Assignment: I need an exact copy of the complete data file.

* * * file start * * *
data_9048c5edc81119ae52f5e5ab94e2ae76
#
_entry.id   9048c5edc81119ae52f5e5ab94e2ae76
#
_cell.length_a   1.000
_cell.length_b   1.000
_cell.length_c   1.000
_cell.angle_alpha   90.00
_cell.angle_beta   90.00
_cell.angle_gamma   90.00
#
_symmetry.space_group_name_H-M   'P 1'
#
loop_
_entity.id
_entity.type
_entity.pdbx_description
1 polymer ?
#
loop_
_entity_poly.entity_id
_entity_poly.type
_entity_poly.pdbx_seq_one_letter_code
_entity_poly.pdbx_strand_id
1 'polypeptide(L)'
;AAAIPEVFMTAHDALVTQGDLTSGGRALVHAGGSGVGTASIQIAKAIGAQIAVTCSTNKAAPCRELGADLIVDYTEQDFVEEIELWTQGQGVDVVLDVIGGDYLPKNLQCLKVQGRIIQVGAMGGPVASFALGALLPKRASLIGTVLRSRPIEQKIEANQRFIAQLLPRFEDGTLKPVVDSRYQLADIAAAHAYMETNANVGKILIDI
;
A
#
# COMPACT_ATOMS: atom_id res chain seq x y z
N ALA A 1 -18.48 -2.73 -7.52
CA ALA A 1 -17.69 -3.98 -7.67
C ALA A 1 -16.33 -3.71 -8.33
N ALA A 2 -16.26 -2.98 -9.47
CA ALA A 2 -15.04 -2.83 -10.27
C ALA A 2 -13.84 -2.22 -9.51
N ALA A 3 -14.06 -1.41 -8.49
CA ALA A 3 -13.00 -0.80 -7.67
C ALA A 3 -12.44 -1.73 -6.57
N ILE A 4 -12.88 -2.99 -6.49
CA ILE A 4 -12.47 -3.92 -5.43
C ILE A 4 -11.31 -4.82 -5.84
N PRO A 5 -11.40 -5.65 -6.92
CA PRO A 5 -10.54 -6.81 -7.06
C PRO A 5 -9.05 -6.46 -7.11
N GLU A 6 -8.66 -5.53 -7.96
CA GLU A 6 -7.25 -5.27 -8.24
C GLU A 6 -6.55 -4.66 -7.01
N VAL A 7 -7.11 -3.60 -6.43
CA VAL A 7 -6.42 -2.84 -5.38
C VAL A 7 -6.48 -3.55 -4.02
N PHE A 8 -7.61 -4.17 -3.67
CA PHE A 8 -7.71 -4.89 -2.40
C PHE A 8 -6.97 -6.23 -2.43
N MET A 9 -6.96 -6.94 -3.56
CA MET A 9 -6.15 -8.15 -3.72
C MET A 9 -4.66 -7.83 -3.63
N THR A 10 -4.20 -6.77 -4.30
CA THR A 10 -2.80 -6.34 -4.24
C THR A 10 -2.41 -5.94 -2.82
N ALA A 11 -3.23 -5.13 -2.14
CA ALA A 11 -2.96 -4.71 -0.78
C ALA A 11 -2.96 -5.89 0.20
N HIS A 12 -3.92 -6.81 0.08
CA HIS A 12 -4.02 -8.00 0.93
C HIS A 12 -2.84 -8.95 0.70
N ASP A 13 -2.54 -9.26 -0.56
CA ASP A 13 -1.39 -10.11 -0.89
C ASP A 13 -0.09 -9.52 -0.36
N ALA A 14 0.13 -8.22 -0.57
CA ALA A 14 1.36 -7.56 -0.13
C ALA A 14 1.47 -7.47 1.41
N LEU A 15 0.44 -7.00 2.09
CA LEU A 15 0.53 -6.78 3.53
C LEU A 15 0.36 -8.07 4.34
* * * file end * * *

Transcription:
data_9048c5edc81119ae52f5e5ab94e2ae76
#
_entry.id   9048c5edc81119ae52f5e5ab94e2ae76
#
_cell.length_a   1.000
_cell.length_b   1.000
_cell.length_c   1.000
_cell.angle_alpha   90.00
_cell.angle_beta   90.00
_cell.angle_gamma   90.00
#
_symmetry.space_group_name_H-M   'P 1'
#
loop_
_entity.id
_entity.type
_entity.pdbx_description
1 polymer ?
#
loop_
_entity_poly.entity_id
_entity_poly.type
_entity_poly.pdbx_seq_one_letter_code
_entity_poly.pdbx_strand_id
1 'polypeptide(L)'
;AAAIPEVFMTAHDALVTQGDLTSGGRALVHAGGSGVGTASIQIAKAIGAQIAVTCSTNKAAPCRELGADLIVDYTEQDFVEEIELWTQGQGVDVVLDVIGGDYLPKNLQCLKVQGRIIQVGAMGGPVASFALGALLPKRASLIGTVLRSRPIEQKIEANQRFIAQLLPRFEDGTLKPVVDSRYQLADIAAAHAYMETNANVGKILIDI
;
A
#
# COMPACT_ATOMS: atom_id res chain seq x y z
N ALA A 1 -18.48 -2.73 -7.52
CA ALA A 1 -17.69 -3.98 -7.67
C ALA A 1 -16.33 -3.71 -8.33
N ALA A 2 -16.26 -2.98 -9.47
CA ALA A 2 -15.04 -2.83 -10.27
C ALA A 2 -13.84 -2.22 -9.51
N ALA A 3 -14.06 -1.41 -8.49
CA ALA A 3 -13.00 -0.80 -7.67
C ALA A 3 -12.44 -1.73 -6.57
N ILE A 4 -12.88 -2.99 -6.49
CA ILE A 4 -12.47 -3.92 -5.43
C ILE A 4 -11.31 -4.82 -5.84
N PRO A 5 -11.40 -5.65 -6.92
CA PRO A 5 -10.54 -6.81 -7.06
C PRO A 5 -9.05 -6.46 -7.11
N GLU A 6 -8.66 -5.53 -7.96
CA GLU A 6 -7.25 -5.27 -8.24
C GLU A 6 -6.55 -4.66 -7.01
N VAL A 7 -7.11 -3.60 -6.43
CA VAL A 7 -6.42 -2.84 -5.38
C VAL A 7 -6.48 -3.55 -4.02
N PHE A 8 -7.61 -4.17 -3.67
CA PHE A 8 -7.71 -4.89 -2.40
C PHE A 8 -6.97 -6.23 -2.43
N MET A 9 -6.96 -6.94 -3.56
CA MET A 9 -6.15 -8.15 -3.72
C MET A 9 -4.66 -7.83 -3.63
N THR A 10 -4.20 -6.77 -4.30
CA THR A 10 -2.80 -6.34 -4.24
C THR A 10 -2.41 -5.94 -2.82
N ALA A 11 -3.23 -5.13 -2.14
CA ALA A 11 -2.96 -4.71 -0.78
C ALA A 11 -2.96 -5.89 0.20
N HIS A 12 -3.92 -6.81 0.08
CA HIS A 12 -4.02 -8.00 0.93
C HIS A 12 -2.84 -8.95 0.70
N ASP A 13 -2.54 -9.26 -0.56
CA ASP A 13 -1.39 -10.11 -0.89
C ASP A 13 -0.09 -9.52 -0.36
N ALA A 14 0.13 -8.22 -0.57
CA ALA A 14 1.36 -7.56 -0.13
C ALA A 14 1.47 -7.47 1.41
N LEU A 15 0.44 -7.00 2.09
CA LEU A 15 0.53 -6.78 3.53
C LEU A 15 0.36 -8.07 4.34